My personal musings about anything that gets on my radar screen--heavily dominated by politics.


On The Economy 

Friday's job number was, to say the least, a disappointment. When analysts are predicting the creation of 120,000 or so jobs, and it turns out that the economy lost about 4,000 in the month of August, well . . . .that's disappointing.

When you couple that with the spectacular volatility on Wall Street lately, and the "crisis" in the credit industry, you start to think that maybe the "softness" in the housing sector (from the last twelve months" may just have a little bigger effect on the overall economy than anybody really hopes.

And, of course, I think the reason is consumer uncertainty in an economy that is, more or less, predicated on the idea of living through credit. Let me illustrate the point.

For about the last three years my sister-in-law has complained bitterly about the sorry state of the economy. And no matter how much data I had available to counter her belief, she would not let go of the "fact" that the economy was very weak. It turns out, she had financed her house on an ARM, and every time the Federal Reserve Bankers met and raised the prime lending rate, her mortgage payment would go up. So, over the course of more than two years, the increase in her main expense was far outstripping her ability to keep up, or to find an alternative. To her, the economy looked very weak, indeed.

Well, now with all the recent foreclosures and the collapse of CityWide and everything else, the news is getting to the mainstream consumer that there's a problem with the credit markets, which could effect every payment you make on the first of the month. And that's not good.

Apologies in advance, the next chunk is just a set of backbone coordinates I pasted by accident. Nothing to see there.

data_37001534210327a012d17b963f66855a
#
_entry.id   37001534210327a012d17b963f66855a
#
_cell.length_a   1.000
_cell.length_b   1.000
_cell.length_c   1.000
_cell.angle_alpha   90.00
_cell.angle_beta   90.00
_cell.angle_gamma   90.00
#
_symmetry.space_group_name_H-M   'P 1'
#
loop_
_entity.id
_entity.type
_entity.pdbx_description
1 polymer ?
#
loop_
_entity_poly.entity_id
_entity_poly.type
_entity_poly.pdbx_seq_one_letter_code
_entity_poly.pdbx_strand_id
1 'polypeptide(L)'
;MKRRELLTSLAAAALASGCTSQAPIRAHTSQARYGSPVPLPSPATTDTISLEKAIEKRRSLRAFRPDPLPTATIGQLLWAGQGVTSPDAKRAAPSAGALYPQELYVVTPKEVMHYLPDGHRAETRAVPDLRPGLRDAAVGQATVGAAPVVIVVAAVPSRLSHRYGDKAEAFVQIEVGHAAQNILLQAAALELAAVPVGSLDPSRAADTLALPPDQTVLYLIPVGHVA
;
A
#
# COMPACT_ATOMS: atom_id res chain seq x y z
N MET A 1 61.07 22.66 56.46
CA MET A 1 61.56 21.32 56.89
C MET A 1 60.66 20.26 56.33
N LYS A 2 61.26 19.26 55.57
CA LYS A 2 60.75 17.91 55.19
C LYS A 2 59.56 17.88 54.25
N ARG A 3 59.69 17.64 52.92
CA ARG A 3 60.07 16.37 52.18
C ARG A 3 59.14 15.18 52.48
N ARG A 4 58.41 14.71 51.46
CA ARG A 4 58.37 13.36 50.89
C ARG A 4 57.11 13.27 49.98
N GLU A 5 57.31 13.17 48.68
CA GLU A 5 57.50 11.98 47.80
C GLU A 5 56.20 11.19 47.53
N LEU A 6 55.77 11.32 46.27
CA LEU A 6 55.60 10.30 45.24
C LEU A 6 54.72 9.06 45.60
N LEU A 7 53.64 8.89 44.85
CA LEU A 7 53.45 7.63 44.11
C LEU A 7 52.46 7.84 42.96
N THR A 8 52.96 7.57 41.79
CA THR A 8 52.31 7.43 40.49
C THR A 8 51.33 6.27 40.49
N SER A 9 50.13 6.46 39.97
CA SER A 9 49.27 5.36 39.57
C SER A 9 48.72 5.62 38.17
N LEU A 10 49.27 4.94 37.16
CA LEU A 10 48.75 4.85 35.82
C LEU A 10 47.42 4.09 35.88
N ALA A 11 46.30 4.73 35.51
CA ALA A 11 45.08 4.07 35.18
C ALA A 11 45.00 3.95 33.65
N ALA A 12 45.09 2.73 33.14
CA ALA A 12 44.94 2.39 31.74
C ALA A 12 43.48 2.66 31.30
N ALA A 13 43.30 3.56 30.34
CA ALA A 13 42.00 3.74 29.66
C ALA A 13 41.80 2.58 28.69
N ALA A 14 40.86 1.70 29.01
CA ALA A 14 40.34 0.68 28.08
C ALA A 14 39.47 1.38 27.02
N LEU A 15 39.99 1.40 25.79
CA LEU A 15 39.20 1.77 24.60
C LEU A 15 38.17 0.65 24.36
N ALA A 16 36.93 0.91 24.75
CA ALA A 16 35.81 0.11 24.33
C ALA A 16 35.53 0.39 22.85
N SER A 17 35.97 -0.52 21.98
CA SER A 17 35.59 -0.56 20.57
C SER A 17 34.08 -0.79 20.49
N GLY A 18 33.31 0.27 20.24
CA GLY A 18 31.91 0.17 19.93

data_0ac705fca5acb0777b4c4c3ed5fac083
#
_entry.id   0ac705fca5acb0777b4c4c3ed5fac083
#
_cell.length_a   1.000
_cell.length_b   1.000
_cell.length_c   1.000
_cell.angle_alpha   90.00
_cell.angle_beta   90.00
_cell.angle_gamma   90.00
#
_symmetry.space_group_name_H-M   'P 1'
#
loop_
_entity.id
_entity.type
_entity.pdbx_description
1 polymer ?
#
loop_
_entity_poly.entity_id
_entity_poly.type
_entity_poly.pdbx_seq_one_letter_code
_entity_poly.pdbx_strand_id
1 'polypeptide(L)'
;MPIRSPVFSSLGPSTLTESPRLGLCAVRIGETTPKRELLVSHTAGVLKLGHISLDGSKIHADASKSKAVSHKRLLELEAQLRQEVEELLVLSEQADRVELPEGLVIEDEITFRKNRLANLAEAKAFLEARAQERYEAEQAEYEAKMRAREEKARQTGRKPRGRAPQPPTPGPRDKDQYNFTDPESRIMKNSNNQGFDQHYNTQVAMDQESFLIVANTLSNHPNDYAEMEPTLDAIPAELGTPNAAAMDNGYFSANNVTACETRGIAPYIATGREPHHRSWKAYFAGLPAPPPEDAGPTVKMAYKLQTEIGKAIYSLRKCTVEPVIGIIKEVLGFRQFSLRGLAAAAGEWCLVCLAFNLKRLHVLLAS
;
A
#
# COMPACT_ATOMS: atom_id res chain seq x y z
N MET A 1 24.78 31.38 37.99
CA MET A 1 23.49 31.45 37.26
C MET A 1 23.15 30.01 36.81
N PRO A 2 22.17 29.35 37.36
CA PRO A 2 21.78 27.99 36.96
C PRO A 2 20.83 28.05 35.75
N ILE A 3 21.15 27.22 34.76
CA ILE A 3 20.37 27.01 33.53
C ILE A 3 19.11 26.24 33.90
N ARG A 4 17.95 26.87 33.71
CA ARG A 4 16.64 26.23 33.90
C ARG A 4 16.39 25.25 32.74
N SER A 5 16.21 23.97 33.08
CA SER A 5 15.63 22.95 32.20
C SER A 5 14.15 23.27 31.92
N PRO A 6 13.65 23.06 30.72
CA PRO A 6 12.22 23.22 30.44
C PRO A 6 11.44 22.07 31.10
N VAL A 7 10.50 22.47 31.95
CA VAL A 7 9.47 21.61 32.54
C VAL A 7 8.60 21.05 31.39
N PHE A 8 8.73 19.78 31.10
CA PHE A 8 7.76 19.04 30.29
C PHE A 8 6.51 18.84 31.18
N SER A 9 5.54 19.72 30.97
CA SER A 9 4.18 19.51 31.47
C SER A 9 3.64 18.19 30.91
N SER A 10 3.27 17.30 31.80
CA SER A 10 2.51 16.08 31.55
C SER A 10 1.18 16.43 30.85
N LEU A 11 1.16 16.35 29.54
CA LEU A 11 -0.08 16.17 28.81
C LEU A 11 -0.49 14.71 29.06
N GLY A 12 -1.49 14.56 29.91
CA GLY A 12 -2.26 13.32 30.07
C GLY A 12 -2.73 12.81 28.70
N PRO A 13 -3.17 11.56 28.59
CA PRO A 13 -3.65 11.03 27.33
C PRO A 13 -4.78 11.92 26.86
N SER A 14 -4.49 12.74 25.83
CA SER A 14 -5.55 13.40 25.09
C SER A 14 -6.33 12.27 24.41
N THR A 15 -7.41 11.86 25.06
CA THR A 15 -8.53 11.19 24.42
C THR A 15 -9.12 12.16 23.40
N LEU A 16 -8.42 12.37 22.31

How much would it help my sister's state of mind to see her mortgage payment go down a little bit? Enormously. And I believe that huge numbers of consumers and investors feel te same way.

So what's the solution? I echo Larry Kudlow:

If central bankers would come to their analytical senses, they would appreciate that today’s financial panic is itself sufficient reason to slash the Fed funds target rate by at least a full percentage point from today’s 5.25 percent to something around 4 percent. New cash needs to be poured into the liquidity parched banking system. Such a move would be a much-needed injection of confidence into a rattled marketplace.

I'm no economist, but I've been watching these things very closely for the last several years, and Larry Kudlow is CERTAINLY an economist. And everything I've seen points to the need for the Fed to cut rates, and cut rates fast.

Now, it just remains to be seen if these problems in the economy are enough to spur the Fed to act.

P.S. The unemployment rate is still only 4.6%, incomes are up, inflation is down, and the Dow is still up almost 20% from where it was one year ago. There is still great evidence that the economy is strong. I'd just like to keep it that way.

P.P.S. By the way, the correct political spin to all of this is: For four years, in the wake of the destruction of billions of dollars in this economy on 9/11, not to mention all the people busy creating wealth who perished on that day, this economy--thanks to the tax cuts that the President put in place--this economy was remarkably strong. America has generated record federal treasury receipts and created 8.2 million new jobs during that amazing run.

Now, a mere nine months after the Democrats take power in the Congress, the threat of tax increases has lessended American confidence, and the promise of spending increases from the Democrats has increased anxiety in a credit-driven economy, and the engine of American commerce has, effectively, taken a severe body blow.

If THIS is the record of change the Democrats want to build their laurels on, then America should hope for, work for, and create, the anti-Change.

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